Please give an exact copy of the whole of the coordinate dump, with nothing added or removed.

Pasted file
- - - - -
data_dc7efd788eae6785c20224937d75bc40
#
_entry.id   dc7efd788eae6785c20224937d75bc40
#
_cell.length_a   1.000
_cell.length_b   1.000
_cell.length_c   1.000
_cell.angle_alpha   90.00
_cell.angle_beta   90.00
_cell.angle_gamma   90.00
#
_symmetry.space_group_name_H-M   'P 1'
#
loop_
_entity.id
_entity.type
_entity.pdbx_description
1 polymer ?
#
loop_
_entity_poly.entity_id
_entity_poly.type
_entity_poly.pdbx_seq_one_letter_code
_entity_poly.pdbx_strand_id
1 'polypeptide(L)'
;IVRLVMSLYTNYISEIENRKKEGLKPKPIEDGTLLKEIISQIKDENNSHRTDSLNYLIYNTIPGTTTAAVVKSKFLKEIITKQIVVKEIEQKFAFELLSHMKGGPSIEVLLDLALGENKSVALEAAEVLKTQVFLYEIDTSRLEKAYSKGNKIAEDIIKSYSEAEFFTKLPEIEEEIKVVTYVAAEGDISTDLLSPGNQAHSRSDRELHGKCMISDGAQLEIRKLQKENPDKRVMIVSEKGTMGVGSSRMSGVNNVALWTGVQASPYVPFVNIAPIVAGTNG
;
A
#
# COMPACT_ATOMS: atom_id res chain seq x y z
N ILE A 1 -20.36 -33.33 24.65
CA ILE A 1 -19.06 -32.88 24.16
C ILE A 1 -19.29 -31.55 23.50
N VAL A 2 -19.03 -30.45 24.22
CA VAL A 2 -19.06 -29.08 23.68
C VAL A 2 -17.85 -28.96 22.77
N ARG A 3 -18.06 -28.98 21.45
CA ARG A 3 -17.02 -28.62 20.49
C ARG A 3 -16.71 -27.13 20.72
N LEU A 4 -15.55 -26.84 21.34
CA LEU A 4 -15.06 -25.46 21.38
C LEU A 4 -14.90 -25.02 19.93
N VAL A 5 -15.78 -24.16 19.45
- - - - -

data_dc7efd788eae6785c20224937d75bc40
#
_entry.id   dc7efd788eae6785c20224937d75bc40
#
_cell.length_a   1.000
_cell.length_b   1.000
_cell.length_c   1.000
_cell.angle_alpha   90.00
_cell.angle_beta   90.00
_cell.angle_gamma   90.00
#
_symmetry.space_group_name_H-M   'P 1'
#
loop_
_entity.id
_entity.type
_entity.pdbx_description
1 polymer ?
#
loop_
_entity_poly.entity_id
_entity_poly.type
_entity_poly.pdbx_seq_one_letter_code
_entity_poly.pdbx_strand_id
1 'polypeptide(L)'
;IVRLVMSLYTNYISEIENRKKEGLKPKPIEDGTLLKEIISQIKDENNSHRTDSLNYLIYNTIPGTTTAAVVKSKFLKEIITKQIVVKEIEQKFAFELLSHMKGGPSIEVLLDLALGENKSVALEAAEVLKTQVFLYEIDTSRLEKAYSKGNKIAEDIIKSYSEAEFFTKLPEIEEEIKVVTYVAAEGDISTDLLSPGNQAHSRSDRELHGKCMISDGAQLEIRKLQKENPDKRVMIVSEKGTMGVGSSRMSGVNNVALWTGVQASPYVPFVNIAPIVAGTNG
;
A
#
# COMPACT_ATOMS: atom_id res chain seq x y z
N ILE A 1 -20.36 -33.33 24.65
CA ILE A 1 -19.06 -32.88 24.16
C ILE A 1 -19.29 -31.55 23.50
N VAL A 2 -19.03 -30.45 24.22
CA VAL A 2 -19.06 -29.08 23.68
C VAL A 2 -17.85 -28.96 22.77
N ARG A 3 -18.06 -28.98 21.45
CA ARG A 3 -17.02 -28.62 20.49
C ARG A 3 -16.71 -27.13 20.72
N LEU A 4 -15.55 -26.84 21.34
CA LEU A 4 -15.06 -25.46 21.38
C LEU A 4 -14.90 -25.02 19.93
N VAL A 5 -15.78 -24.16 19.45